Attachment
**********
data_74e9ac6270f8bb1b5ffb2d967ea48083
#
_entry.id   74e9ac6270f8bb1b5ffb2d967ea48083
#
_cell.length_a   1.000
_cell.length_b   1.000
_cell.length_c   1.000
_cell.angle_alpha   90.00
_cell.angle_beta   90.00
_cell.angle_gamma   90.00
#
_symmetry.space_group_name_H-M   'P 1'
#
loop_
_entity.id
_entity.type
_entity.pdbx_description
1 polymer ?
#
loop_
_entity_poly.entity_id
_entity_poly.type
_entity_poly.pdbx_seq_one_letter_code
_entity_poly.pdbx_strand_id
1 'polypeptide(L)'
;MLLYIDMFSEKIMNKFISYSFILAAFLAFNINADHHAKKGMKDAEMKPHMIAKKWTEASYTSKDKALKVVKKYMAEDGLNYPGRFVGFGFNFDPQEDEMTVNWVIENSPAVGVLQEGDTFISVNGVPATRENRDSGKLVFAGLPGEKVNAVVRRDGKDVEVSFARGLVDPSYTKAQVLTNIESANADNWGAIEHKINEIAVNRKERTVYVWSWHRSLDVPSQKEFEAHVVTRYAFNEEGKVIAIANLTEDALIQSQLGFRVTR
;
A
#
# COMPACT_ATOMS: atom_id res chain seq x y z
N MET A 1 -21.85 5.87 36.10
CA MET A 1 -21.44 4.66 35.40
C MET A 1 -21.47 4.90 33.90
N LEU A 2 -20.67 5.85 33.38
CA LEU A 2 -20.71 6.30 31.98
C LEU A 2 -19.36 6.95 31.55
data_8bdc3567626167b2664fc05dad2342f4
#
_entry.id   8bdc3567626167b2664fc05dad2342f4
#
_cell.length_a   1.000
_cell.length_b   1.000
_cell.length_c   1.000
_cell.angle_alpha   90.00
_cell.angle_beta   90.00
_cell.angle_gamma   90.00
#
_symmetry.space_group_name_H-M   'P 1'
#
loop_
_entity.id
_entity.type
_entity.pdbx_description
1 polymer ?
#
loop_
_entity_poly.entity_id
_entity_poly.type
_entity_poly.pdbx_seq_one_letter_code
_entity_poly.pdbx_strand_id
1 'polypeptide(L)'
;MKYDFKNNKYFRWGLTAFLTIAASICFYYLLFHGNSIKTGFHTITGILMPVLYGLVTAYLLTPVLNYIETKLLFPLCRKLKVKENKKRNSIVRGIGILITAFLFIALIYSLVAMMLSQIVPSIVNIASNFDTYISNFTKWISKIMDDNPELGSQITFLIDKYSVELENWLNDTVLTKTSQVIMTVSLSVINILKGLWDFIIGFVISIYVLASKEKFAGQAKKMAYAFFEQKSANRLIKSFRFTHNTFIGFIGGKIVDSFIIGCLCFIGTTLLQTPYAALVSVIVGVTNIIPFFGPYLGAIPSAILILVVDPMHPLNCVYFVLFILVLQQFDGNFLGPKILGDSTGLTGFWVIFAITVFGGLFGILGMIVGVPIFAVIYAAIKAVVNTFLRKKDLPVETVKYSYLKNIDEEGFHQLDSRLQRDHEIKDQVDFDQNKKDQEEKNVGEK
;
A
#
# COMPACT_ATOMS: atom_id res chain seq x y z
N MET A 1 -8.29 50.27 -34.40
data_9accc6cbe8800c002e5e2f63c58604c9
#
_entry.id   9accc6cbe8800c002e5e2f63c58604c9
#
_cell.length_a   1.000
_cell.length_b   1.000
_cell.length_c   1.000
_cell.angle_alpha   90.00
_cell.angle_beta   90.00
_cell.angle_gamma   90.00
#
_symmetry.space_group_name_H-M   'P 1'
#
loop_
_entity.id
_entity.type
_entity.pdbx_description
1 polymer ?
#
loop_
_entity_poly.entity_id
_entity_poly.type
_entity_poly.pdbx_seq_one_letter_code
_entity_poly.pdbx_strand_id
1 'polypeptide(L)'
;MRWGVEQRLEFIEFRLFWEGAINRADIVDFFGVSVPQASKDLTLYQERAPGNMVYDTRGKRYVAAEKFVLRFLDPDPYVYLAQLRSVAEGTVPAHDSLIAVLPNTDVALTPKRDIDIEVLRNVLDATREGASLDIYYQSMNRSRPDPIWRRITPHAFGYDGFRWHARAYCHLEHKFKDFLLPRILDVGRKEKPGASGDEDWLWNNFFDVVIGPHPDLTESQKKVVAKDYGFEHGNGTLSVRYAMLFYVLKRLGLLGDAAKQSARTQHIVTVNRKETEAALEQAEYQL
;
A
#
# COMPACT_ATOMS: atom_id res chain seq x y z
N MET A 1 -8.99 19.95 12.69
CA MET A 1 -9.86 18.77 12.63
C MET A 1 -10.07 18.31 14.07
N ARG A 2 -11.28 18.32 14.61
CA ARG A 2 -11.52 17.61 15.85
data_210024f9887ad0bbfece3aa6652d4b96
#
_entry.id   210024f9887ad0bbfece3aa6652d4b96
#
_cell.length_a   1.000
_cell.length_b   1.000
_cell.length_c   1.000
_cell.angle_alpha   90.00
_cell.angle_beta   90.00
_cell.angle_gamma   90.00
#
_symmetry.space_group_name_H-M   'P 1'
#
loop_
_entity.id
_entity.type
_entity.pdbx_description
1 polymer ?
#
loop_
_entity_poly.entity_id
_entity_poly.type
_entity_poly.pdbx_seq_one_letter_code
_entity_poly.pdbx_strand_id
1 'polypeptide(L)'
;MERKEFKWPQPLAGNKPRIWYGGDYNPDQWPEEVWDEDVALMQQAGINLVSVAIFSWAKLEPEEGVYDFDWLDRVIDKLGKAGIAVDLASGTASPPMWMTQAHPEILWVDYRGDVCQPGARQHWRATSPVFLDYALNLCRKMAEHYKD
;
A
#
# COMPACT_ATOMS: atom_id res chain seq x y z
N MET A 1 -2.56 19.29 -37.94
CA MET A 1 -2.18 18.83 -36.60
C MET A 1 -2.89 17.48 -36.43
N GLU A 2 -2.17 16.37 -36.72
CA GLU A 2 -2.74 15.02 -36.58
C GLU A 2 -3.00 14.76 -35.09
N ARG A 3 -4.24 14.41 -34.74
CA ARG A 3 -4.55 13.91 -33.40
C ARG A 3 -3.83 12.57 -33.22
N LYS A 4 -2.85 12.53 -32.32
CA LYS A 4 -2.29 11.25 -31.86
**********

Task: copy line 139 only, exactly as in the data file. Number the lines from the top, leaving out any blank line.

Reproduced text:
N ARG A 3 -4.24 14.41 -34.74